By Stephanie Scott
The bones of this story are laid out on the first pages of the novel: Kaitarō Nakamura, an agent of Japan’s wakaresaseya “marriage break-up” industry, is hired by Osamu Satō to seduce his wife Rina and gather incriminating evidence that will allow him to divorce her, get a lucrative settlement from her wealthy family and have custody of their daughter, Sumiko.
Kaitarō and Rina fall in love with each other. Then Kaitarō murders her, is tried, convicted and sent to prison.
In one dimension, this is a romance between Kaitarō and Rina. In another, it is a cautionary tale of family and societal expectations. And in a third, it is the seismic shifting of Sumiko’s life and identity.
Sumiko was raised by her grandfather, Yoshi Sarashima, an attorney, in Meguro, Tokyo. As she recalls early in the book, “In the evenings he would read to me. He told me every story but my own.”
One of her favorites is Franz Kafka’s THE TRIAL, which opens with the sentence, “Someone must have been telling lies about Josef K.”
Sumiko tells her readers, ” . . . my childhood was built on lies.” And, indeed it was, beginning with the lie that her mother died in a car accident when Sumiko was seven.
The challenge author Stephanie Scott puts before readers in this book is who is telling lies about whom? Where is the truth here?
Many years later, Sumiko is standing in her grandfather’s study. She has just finished her training as a lawyer and is getting ready to give a talk to final-year law students at Tōdai, the University of Tokyo’s law school, when the phone rings. A voice on the other end asks to speak to her grandfather who isn’t home. After a few more questions the voice apologizes and says the call is about Kaitarō Nakamura and then hangs up.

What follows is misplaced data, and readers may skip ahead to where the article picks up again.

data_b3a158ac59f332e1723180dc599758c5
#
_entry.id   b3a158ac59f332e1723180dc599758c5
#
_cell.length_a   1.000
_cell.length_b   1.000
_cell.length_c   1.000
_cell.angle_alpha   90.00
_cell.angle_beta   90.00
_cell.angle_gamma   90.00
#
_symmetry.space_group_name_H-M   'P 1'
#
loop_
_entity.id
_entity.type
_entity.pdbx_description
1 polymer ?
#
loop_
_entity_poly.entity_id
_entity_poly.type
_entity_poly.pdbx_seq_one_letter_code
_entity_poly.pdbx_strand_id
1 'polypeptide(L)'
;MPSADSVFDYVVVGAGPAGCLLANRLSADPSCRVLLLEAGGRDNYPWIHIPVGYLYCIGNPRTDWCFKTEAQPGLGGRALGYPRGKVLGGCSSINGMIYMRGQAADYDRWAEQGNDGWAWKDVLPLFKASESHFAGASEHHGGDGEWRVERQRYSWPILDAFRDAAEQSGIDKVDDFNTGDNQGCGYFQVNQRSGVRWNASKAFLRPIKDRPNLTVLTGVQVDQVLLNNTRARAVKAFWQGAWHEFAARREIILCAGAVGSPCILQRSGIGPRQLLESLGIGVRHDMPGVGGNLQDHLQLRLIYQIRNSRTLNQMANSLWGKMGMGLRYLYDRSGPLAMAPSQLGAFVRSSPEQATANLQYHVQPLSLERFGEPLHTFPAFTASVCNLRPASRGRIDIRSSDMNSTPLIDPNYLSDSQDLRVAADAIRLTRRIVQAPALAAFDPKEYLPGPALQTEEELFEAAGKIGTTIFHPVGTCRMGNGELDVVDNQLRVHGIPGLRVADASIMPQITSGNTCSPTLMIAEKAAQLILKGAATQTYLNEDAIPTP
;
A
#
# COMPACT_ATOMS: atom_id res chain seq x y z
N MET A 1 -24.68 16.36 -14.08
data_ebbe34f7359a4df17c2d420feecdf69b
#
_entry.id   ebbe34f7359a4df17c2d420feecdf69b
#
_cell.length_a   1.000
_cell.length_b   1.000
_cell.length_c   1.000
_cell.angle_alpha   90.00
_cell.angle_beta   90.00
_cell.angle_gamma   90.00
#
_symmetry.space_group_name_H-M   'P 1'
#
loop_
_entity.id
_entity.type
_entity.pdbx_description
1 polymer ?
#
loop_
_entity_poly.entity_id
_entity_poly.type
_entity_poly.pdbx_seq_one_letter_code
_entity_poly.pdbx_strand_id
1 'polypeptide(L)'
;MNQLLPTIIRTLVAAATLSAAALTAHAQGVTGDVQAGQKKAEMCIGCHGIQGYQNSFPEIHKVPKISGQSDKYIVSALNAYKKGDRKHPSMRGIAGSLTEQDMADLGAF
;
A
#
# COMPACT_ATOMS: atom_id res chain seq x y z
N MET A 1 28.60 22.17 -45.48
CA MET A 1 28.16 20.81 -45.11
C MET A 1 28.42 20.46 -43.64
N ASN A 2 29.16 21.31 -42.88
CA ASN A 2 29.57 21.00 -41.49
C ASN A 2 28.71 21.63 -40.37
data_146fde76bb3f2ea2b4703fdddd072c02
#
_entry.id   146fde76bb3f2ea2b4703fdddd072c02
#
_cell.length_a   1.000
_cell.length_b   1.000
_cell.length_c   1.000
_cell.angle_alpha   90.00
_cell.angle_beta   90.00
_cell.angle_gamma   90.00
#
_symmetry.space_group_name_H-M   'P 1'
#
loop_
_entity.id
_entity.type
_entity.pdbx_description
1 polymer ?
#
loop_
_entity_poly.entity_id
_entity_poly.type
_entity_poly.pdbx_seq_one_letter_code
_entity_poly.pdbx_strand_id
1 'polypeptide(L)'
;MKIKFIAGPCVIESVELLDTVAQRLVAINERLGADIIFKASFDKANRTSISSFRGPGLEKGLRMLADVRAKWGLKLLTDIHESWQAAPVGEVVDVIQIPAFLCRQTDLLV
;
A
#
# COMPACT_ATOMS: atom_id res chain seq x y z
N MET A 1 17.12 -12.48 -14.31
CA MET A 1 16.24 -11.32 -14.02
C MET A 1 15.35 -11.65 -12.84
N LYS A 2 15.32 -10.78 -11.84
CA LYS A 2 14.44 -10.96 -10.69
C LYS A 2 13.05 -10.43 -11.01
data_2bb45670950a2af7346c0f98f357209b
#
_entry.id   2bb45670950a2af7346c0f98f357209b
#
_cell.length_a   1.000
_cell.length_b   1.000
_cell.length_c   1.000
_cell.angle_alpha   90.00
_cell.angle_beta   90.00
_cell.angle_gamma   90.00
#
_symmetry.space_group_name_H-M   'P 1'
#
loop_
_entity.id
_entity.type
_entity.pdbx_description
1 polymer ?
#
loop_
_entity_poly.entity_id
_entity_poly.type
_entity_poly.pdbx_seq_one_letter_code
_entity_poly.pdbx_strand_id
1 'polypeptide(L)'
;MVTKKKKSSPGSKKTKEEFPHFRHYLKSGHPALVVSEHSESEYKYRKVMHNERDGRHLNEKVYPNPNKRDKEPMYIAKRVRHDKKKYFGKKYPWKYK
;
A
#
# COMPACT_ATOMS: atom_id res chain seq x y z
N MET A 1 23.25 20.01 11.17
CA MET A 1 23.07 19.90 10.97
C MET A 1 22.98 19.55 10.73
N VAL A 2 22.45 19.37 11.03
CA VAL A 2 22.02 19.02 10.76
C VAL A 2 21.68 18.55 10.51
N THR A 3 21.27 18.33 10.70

Thus begins Sumiko’s journey of discovery.
Scott’s story-telling is as precise and elegant as a platter of sushi and as gentle and subtle as a Japanese watercolor. Her descriptions of places in different seasons are so exquisite you want to put down the book and book a flight to Tokyo.
The story flows between characters and their histories and back and forth in time. The juxtaposition of all that Rina gave up to meet her father’s expectations with the promise of a new and fulfilling life with Kaitarō make this a breathtaking tragedy. Scott puts the Japanese legal system on trial, but she doesn’t allow any of her characters to escape accountability.
This book ends on a gently uplifting note. Sumiko has all that can be known of her mother’s life to guide her in making her own decisions about life. Scott leaves the decisions facing her wide open.
About the Author: Stephanie Scott
Singapore-born Stephanie Scott was inspired to write WHAT’S LEFT OF ME IS YOURS but an actual case in Japan where a wakaresaseya was convicted of murdering the woman he was paid to seduce — and insisted he loved her.
Scott read English literature at the Universities of York and Cambridge and holds a master’s degree in creative writing from Oxford University. She was awarded a British Association of Japanese Studies Toshiba Studentship for anthropological work on WHAT’S LEFT OF ME IS YOURS. She was also made a member of the British Japanese Law Association as a result of her research.
She won the A.M. Heath Prize, the Jerwood Arvon Prize for Prose Fiction, was a runner-up in the Bridport Prize Peggy Chapman-Andrews Award and was selected as one of The Observer’s Ten Best New Voices of 2020.
This is her first novel.